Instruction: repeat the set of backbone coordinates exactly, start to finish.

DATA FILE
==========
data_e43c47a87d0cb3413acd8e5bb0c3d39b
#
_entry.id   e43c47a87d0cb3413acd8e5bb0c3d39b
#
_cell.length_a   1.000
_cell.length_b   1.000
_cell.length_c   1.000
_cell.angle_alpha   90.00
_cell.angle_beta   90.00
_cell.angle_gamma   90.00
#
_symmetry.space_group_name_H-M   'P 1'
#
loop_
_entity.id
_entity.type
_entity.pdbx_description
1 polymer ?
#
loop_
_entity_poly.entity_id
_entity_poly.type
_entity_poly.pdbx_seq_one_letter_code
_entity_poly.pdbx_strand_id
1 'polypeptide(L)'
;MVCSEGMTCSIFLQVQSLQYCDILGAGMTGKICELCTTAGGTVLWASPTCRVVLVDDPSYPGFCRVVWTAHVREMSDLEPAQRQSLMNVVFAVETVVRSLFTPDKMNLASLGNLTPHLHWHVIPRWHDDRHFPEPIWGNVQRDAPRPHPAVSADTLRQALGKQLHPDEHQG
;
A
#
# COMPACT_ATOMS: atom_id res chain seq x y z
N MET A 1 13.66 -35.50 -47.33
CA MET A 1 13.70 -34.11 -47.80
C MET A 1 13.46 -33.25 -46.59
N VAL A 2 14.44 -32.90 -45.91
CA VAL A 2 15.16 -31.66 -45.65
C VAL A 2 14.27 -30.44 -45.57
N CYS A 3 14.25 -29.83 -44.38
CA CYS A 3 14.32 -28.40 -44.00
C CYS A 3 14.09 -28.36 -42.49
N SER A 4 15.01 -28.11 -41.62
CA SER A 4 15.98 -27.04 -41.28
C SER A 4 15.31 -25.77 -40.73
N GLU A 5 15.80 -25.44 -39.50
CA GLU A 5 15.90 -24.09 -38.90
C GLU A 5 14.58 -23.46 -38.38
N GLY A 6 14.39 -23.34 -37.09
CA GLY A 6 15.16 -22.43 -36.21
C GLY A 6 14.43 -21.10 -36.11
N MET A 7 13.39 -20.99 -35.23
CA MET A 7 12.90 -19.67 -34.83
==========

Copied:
data_e43c47a87d0cb3413acd8e5bb0c3d39b
#
_entry.id   e43c47a87d0cb3413acd8e5bb0c3d39b
#
_cell.length_a   1.000
_cell.length_b   1.000
_cell.length_c   1.000
_cell.angle_alpha   90.00
_cell.angle_beta   90.00
_cell.angle_gamma   90.00
#
_symmetry.space_group_name_H-M   'P 1'
#
loop_
_entity.id
_entity.type
_entity.pdbx_description
1 polymer ?
#
loop_
_entity_poly.entity_id
_entity_poly.type
_entity_poly.pdbx_seq_one_letter_code
_entity_poly.pdbx_strand_id
1 'polypeptide(L)'
;MVCSEGMTCSIFLQVQSLQYCDILGAGMTGKICELCTTAGGTVLWASPTCRVVLVDDPSYPGFCRVVWTAHVREMSDLEPAQRQSLMNVVFAVETVVRSLFTPDKMNLASLGNLTPHLHWHVIPRWHDDRHFPEPIWGNVQRDAPRPHPAVSADTLRQALGKQLHPDEHQG
;
A
#
# COMPACT_ATOMS: atom_id res chain seq x y z
N MET A 1 13.66 -35.50 -47.33
CA MET A 1 13.70 -34.11 -47.80
C MET A 1 13.46 -33.25 -46.59
N VAL A 2 14.44 -32.90 -45.91
CA VAL A 2 15.16 -31.66 -45.65
C VAL A 2 14.27 -30.44 -45.57
N CYS A 3 14.25 -29.83 -44.38
CA CYS A 3 14.32 -28.40 -44.00
C CYS A 3 14.09 -28.36 -42.49
N SER A 4 15.01 -28.11 -41.62
CA SER A 4 15.98 -27.04 -41.28
C SER A 4 15.31 -25.77 -40.73
N GLU A 5 15.80 -25.44 -39.50
CA GLU A 5 15.90 -24.09 -38.90
C GLU A 5 14.58 -23.46 -38.38
N GLY A 6 14.39 -23.34 -37.09
CA GLY A 6 15.16 -22.43 -36.21
C GLY A 6 14.43 -21.10 -36.11
N MET A 7 13.39 -20.99 -35.23
CA MET A 7 12.90 -19.67 -34.83